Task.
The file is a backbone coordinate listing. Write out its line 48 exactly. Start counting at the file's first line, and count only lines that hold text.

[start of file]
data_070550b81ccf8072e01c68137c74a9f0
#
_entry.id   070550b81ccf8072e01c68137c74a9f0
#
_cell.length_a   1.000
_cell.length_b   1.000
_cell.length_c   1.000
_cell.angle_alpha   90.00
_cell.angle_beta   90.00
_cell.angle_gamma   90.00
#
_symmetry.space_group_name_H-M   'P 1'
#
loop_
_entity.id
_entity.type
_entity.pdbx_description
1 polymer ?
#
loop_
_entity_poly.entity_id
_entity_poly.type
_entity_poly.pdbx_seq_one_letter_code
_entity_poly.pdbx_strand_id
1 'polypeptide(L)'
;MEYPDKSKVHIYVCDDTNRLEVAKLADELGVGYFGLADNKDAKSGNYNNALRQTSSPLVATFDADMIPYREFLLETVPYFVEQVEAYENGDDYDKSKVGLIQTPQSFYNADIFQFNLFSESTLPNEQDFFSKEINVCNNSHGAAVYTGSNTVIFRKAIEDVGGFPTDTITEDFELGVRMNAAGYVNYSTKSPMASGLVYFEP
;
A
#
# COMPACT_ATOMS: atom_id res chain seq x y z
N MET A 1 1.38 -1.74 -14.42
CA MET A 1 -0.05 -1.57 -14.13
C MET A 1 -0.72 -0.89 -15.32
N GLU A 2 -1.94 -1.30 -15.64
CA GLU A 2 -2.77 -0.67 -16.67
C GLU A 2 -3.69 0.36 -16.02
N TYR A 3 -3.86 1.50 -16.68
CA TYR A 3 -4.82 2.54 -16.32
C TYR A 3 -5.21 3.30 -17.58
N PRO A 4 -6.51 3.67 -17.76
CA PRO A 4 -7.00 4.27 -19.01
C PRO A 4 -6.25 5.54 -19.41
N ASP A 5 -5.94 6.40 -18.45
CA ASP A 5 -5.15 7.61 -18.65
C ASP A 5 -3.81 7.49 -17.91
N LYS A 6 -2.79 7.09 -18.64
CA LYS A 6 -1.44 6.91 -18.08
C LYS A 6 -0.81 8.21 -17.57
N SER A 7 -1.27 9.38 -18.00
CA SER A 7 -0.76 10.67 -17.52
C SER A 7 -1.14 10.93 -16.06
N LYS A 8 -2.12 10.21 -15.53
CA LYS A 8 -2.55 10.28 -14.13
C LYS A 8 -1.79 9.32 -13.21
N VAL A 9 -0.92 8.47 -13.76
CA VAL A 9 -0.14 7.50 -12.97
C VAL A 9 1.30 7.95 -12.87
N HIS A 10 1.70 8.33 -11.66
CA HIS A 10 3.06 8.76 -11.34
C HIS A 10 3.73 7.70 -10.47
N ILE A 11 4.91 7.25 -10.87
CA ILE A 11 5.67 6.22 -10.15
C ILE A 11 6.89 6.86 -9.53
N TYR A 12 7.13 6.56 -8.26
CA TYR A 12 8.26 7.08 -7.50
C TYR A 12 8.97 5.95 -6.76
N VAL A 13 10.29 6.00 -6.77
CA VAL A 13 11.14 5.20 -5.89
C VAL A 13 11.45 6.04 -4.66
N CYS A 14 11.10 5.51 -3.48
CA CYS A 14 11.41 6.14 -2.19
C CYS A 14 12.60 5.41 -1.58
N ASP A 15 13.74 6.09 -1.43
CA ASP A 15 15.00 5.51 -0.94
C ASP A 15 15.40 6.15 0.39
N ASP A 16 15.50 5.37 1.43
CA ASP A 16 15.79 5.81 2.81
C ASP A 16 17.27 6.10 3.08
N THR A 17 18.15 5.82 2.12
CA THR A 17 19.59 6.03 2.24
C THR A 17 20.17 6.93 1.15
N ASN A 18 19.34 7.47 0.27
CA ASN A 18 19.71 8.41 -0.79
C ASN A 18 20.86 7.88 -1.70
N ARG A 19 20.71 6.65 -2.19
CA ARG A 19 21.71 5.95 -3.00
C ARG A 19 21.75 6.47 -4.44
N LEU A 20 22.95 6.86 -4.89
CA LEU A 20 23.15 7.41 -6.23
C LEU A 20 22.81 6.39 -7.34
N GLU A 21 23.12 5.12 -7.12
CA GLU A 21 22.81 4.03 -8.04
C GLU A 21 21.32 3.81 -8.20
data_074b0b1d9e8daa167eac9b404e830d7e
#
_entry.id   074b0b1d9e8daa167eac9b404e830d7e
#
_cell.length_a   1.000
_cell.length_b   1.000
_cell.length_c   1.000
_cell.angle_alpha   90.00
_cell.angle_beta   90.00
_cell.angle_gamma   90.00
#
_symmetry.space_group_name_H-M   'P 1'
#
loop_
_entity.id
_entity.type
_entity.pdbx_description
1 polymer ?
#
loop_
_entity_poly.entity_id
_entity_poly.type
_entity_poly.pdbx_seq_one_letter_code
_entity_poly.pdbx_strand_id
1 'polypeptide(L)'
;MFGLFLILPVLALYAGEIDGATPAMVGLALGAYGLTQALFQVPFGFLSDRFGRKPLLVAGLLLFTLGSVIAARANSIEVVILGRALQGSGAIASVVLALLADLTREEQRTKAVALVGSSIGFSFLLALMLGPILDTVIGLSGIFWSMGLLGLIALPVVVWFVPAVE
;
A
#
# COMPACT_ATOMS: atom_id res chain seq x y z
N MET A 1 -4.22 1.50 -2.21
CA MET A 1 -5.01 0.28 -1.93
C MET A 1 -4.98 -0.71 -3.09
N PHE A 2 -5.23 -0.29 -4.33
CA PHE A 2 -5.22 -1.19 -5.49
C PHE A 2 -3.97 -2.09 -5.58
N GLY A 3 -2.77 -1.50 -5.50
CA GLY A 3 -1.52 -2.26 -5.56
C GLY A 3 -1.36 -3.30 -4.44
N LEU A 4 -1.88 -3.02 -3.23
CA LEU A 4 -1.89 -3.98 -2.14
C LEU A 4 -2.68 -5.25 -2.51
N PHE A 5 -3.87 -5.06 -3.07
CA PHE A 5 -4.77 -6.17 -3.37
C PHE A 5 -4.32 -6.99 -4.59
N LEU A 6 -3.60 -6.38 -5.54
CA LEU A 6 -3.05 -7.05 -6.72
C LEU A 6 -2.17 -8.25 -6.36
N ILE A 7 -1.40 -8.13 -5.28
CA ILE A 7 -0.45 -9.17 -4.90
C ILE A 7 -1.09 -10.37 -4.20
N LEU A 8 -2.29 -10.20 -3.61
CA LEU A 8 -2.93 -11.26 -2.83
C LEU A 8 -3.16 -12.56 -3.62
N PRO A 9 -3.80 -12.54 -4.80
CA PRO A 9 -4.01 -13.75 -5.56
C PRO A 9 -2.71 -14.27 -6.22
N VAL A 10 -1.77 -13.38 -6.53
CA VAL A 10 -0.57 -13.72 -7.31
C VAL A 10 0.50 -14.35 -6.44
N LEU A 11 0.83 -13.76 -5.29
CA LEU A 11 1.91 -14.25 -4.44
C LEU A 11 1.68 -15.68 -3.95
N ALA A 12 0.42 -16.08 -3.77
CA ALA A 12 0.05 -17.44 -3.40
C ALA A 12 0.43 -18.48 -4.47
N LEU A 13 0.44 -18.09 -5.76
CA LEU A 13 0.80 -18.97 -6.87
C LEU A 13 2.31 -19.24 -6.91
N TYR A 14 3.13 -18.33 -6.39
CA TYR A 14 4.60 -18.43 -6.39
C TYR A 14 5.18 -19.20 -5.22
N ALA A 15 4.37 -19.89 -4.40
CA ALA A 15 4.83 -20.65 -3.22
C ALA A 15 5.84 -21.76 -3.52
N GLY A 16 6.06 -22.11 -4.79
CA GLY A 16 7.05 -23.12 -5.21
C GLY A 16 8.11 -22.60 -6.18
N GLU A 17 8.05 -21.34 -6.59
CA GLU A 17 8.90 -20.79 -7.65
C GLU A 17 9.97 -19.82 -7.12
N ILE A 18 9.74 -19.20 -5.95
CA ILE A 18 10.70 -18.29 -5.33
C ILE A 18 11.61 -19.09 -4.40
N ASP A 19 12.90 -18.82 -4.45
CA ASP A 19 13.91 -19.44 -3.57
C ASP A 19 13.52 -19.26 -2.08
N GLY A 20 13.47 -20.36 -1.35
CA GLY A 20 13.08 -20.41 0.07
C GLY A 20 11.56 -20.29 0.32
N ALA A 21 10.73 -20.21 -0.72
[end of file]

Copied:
C LYS A 6 -0.81 8.21 -17.57